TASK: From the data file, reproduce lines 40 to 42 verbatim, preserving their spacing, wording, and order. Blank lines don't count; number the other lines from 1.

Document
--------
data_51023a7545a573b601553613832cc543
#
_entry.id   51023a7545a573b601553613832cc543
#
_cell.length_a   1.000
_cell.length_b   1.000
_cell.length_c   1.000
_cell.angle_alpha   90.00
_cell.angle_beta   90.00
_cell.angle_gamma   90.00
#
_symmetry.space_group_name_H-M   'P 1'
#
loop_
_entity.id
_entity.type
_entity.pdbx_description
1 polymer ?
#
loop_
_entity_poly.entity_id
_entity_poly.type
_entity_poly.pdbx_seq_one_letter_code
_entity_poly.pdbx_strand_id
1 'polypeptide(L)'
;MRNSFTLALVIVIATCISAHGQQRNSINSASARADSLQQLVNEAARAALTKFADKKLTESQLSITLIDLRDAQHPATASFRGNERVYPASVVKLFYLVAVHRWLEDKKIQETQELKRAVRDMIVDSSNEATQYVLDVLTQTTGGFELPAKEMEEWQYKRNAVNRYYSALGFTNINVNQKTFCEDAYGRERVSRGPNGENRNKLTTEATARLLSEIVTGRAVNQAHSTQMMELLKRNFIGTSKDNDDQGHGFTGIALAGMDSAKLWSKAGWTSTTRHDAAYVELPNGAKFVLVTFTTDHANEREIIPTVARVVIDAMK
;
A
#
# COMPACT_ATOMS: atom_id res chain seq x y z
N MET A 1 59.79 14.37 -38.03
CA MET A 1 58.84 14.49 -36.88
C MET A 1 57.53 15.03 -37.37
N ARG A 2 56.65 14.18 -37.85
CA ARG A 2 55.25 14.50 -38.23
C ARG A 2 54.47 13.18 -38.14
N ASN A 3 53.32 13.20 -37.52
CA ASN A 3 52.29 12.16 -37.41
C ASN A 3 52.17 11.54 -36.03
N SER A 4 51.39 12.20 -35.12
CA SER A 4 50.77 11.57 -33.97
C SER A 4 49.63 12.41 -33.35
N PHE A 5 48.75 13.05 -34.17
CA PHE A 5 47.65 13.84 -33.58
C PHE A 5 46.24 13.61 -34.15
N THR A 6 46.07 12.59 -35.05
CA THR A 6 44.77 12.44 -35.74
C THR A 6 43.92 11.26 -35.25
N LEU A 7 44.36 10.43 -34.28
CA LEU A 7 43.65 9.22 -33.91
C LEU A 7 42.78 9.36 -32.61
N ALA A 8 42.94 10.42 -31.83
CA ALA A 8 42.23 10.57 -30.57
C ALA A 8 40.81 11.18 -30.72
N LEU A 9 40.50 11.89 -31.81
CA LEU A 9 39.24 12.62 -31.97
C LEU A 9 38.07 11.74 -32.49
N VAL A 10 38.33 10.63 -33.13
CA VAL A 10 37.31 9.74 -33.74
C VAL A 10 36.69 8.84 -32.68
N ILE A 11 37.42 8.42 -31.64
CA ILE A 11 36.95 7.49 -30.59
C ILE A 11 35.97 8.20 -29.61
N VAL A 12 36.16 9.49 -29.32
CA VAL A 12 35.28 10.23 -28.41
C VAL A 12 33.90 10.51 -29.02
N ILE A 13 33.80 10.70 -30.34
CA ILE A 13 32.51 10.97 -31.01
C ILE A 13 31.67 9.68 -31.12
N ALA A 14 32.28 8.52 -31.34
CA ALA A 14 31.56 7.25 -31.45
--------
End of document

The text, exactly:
N SER A 4 51.39 12.20 -35.12
CA SER A 4 50.77 11.57 -33.97
C SER A 4 49.63 12.41 -33.35